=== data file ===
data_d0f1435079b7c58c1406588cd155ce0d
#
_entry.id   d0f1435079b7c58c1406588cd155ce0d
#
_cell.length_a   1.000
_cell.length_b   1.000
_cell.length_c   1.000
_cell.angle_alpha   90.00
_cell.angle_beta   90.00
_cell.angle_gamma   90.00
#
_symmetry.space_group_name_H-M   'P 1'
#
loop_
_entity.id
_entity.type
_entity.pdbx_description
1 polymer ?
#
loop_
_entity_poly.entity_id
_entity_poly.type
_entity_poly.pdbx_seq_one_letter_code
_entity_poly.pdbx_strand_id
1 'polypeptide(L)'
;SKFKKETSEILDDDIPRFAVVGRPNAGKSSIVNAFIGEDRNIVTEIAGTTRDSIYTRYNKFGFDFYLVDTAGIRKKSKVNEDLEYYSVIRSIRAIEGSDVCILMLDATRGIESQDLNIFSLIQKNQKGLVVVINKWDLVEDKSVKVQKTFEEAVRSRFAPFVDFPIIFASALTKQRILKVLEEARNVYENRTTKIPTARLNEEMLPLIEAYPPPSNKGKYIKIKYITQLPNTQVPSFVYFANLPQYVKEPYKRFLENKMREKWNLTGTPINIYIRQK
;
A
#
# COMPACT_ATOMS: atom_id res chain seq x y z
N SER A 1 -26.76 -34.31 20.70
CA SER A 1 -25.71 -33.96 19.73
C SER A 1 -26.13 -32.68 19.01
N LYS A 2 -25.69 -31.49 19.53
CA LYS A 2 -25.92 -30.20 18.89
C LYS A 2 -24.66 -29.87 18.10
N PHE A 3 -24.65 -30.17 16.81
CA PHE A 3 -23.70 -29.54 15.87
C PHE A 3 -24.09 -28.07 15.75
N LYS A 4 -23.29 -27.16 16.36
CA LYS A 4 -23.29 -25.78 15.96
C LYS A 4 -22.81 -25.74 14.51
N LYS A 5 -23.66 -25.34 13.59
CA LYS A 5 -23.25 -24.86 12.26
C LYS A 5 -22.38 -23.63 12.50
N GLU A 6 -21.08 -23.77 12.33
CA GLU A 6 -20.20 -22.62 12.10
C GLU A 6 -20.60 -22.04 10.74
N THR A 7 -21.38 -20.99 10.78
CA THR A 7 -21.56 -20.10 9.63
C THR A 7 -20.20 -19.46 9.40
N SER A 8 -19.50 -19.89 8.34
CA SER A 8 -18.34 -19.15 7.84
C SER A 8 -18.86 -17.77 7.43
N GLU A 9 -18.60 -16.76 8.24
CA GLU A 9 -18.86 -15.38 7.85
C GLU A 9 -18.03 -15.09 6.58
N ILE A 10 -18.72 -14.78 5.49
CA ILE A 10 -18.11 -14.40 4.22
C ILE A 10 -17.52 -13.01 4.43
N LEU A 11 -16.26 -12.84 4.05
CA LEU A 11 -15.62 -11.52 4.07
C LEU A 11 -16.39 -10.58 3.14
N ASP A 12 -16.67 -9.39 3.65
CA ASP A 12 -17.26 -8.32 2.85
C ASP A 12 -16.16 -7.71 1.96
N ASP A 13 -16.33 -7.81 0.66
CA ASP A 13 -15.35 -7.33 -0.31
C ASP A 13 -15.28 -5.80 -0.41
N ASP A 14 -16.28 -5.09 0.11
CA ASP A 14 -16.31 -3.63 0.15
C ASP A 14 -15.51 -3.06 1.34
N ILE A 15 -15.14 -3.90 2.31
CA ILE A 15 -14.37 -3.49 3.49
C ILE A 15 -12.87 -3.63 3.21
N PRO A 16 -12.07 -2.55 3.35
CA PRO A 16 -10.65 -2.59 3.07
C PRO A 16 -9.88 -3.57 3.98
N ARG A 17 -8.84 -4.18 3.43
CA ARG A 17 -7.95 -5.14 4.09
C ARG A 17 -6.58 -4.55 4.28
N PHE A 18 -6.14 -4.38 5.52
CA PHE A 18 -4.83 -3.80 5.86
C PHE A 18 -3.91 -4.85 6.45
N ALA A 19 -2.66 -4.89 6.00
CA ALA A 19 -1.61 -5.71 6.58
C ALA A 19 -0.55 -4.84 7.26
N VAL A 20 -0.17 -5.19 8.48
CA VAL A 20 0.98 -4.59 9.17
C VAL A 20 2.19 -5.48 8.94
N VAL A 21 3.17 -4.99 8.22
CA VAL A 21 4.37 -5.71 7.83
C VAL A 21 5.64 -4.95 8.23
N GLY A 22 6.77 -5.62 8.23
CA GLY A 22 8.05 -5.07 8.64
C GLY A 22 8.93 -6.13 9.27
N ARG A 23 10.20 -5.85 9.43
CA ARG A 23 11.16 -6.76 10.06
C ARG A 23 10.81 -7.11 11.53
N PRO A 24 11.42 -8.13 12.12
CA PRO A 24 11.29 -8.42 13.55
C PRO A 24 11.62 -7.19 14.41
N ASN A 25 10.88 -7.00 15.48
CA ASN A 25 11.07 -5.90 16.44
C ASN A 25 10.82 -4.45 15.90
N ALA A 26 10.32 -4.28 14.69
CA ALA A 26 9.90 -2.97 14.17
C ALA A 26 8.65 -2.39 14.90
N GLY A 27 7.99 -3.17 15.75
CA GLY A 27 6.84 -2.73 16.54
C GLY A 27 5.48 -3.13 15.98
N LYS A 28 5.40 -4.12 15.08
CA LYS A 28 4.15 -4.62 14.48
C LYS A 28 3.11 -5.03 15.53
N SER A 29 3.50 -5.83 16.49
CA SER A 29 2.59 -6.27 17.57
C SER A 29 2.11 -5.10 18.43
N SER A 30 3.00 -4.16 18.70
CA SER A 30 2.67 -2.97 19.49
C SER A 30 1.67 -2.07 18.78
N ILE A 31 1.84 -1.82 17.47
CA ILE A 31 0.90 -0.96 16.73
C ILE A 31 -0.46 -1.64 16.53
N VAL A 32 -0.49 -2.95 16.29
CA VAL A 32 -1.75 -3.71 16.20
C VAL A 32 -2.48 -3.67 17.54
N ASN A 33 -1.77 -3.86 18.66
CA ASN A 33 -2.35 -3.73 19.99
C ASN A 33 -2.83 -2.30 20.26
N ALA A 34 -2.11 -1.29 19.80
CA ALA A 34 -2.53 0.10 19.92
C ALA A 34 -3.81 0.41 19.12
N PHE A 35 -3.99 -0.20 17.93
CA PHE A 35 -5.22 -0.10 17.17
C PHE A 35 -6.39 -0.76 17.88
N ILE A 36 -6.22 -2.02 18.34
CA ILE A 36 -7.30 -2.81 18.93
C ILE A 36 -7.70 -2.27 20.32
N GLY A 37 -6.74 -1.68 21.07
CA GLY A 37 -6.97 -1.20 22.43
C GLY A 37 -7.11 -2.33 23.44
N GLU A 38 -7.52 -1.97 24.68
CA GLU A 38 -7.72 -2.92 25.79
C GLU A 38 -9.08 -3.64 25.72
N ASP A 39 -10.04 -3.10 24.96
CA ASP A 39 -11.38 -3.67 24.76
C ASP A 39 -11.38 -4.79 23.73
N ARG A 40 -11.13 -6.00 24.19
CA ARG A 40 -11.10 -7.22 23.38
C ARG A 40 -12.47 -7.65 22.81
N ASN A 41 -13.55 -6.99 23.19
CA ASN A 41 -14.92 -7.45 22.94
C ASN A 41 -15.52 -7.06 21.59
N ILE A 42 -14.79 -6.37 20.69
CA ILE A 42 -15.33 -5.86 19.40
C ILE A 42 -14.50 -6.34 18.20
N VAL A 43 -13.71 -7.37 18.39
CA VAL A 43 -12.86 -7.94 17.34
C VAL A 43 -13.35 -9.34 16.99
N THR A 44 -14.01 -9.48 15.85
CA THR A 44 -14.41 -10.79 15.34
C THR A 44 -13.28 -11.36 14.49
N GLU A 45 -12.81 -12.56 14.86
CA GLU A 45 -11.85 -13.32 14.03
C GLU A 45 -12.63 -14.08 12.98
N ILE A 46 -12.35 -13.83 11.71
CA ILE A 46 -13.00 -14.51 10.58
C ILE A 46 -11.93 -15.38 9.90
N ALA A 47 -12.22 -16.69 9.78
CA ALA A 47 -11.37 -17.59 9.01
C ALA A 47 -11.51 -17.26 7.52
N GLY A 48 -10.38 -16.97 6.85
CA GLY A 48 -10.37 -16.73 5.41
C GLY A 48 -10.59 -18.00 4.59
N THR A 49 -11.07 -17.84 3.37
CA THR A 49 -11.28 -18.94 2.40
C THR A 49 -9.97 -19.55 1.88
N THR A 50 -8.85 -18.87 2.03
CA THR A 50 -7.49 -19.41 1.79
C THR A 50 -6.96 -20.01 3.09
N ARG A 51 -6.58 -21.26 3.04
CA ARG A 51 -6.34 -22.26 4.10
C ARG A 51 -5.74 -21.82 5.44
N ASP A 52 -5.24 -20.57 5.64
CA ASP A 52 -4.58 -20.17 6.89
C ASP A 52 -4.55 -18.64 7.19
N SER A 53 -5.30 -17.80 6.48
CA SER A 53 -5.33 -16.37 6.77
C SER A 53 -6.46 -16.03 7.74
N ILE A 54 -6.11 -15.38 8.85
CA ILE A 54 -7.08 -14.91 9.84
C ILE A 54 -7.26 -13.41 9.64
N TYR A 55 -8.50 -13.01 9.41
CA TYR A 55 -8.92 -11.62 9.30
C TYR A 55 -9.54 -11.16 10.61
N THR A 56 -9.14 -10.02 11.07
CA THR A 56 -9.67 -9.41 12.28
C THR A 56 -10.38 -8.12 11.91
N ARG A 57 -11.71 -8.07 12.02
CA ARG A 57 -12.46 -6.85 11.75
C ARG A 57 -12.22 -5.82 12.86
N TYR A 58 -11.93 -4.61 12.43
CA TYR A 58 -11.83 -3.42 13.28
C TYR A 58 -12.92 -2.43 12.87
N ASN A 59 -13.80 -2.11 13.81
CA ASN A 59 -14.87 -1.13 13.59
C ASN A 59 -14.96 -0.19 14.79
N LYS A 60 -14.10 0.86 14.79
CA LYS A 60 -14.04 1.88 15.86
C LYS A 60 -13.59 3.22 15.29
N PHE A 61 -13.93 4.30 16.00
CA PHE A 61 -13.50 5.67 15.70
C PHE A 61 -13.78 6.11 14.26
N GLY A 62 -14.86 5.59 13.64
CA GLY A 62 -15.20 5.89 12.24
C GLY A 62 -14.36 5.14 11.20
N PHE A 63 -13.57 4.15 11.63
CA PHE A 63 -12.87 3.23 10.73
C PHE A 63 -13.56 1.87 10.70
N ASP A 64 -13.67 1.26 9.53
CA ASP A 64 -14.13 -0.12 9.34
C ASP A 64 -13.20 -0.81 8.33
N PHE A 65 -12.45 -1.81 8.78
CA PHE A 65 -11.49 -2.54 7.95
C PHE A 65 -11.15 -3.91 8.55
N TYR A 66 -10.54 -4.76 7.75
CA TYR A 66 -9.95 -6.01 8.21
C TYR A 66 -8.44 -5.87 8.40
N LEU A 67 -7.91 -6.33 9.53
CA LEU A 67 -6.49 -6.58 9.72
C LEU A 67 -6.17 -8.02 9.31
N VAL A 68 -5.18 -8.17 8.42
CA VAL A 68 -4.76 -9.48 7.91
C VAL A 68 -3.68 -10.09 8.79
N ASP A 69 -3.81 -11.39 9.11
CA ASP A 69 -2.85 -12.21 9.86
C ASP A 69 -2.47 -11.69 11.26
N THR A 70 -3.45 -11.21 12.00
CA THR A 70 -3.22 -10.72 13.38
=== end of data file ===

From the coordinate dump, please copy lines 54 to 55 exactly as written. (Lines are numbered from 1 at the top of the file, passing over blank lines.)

C SER A 8 -18.86 -17.77 7.43
N GLU A 9 -18.60 -16.76 8.24